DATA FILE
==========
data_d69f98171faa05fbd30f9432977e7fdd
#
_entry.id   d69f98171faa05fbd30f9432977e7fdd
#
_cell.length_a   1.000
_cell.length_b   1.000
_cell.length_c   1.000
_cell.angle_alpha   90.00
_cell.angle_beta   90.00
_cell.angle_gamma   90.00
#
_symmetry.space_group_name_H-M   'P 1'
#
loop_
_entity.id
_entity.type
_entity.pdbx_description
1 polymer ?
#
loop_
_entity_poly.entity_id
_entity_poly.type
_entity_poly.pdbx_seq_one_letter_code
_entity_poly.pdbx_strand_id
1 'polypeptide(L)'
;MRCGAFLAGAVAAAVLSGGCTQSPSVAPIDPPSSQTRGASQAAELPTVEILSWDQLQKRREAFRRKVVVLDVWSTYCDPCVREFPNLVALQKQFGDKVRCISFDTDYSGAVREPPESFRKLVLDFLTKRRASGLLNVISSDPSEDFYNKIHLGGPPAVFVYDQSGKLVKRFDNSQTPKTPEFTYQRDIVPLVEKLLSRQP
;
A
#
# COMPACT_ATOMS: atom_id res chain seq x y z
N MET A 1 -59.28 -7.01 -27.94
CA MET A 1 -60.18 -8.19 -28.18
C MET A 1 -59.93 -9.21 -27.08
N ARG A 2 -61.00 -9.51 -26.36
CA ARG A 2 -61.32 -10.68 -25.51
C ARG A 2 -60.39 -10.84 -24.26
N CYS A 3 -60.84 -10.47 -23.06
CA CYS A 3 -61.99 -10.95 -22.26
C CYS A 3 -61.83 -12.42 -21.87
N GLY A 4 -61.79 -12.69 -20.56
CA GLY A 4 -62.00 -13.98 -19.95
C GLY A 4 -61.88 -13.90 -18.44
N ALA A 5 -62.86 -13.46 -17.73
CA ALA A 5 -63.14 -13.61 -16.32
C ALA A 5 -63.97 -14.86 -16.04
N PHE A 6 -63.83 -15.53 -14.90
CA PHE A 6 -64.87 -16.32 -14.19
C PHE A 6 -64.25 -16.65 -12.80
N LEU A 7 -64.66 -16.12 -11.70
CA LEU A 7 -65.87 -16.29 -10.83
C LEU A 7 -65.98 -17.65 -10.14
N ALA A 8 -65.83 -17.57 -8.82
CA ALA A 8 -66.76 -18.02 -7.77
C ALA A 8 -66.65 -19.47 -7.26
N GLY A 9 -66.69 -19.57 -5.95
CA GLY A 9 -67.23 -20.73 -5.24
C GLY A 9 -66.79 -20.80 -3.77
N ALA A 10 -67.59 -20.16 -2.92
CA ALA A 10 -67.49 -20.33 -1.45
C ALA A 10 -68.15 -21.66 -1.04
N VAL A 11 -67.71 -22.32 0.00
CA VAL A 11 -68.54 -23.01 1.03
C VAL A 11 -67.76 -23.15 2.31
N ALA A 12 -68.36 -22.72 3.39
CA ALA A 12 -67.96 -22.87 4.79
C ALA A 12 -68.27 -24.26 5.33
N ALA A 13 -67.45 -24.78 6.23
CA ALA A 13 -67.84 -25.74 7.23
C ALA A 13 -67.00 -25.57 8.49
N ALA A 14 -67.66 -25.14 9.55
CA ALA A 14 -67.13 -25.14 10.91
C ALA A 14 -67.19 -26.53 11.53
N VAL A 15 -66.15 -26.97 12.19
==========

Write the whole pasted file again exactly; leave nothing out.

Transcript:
data_d69f98171faa05fbd30f9432977e7fdd
#
_entry.id   d69f98171faa05fbd30f9432977e7fdd
#
_cell.length_a   1.000
_cell.length_b   1.000
_cell.length_c   1.000
_cell.angle_alpha   90.00
_cell.angle_beta   90.00
_cell.angle_gamma   90.00
#
_symmetry.space_group_name_H-M   'P 1'
#
loop_
_entity.id
_entity.type
_entity.pdbx_description
1 polymer ?
#
loop_
_entity_poly.entity_id
_entity_poly.type
_entity_poly.pdbx_seq_one_letter_code
_entity_poly.pdbx_strand_id
1 'polypeptide(L)'
;MRCGAFLAGAVAAAVLSGGCTQSPSVAPIDPPSSQTRGASQAAELPTVEILSWDQLQKRREAFRRKVVVLDVWSTYCDPCVREFPNLVALQKQFGDKVRCISFDTDYSGAVREPPESFRKLVLDFLTKRRASGLLNVISSDPSEDFYNKIHLGGPPAVFVYDQSGKLVKRFDNSQTPKTPEFTYQRDIVPLVEKLLSRQP
;
A
#
# COMPACT_ATOMS: atom_id res chain seq x y z
N MET A 1 -59.28 -7.01 -27.94
CA MET A 1 -60.18 -8.19 -28.18
C MET A 1 -59.93 -9.21 -27.08
N ARG A 2 -61.00 -9.51 -26.36
CA ARG A 2 -61.32 -10.68 -25.51
C ARG A 2 -60.39 -10.84 -24.26
N CYS A 3 -60.84 -10.47 -23.06
CA CYS A 3 -61.99 -10.95 -22.26
C CYS A 3 -61.83 -12.42 -21.87
N GLY A 4 -61.79 -12.69 -20.56
CA GLY A 4 -62.00 -13.98 -19.95
C GLY A 4 -61.88 -13.90 -18.44
N ALA A 5 -62.86 -13.46 -17.73
CA ALA A 5 -63.14 -13.61 -16.32
C ALA A 5 -63.97 -14.86 -16.04
N PHE A 6 -63.83 -15.53 -14.90
CA PHE A 6 -64.87 -16.32 -14.19
C PHE A 6 -64.25 -16.65 -12.80
N LEU A 7 -64.66 -16.12 -11.70
CA LEU A 7 -65.87 -16.29 -10.83
C LEU A 7 -65.98 -17.65 -10.14
N ALA A 8 -65.83 -17.57 -8.82
CA ALA A 8 -66.76 -18.02 -7.77
C ALA A 8 -66.65 -19.47 -7.26
N GLY A 9 -66.69 -19.57 -5.95
CA GLY A 9 -67.23 -20.73 -5.24
C GLY A 9 -66.79 -20.80 -3.77
N ALA A 10 -67.59 -20.16 -2.92
CA ALA A 10 -67.49 -20.33 -1.45
C ALA A 10 -68.15 -21.66 -1.04
N VAL A 11 -67.71 -22.32 0.00
CA VAL A 11 -68.54 -23.01 1.03
C VAL A 11 -67.76 -23.15 2.31
N ALA A 12 -68.36 -22.72 3.39
CA ALA A 12 -67.96 -22.87 4.79
C ALA A 12 -68.27 -24.26 5.33
N ALA A 13 -67.45 -24.78 6.23
CA ALA A 13 -67.84 -25.74 7.23
C ALA A 13 -67.00 -25.57 8.49
N ALA A 14 -67.66 -25.14 9.55
CA ALA A 14 -67.13 -25.14 10.91
C ALA A 14 -67.19 -26.53 11.53
N VAL A 15 -66.15 -26.97 12.19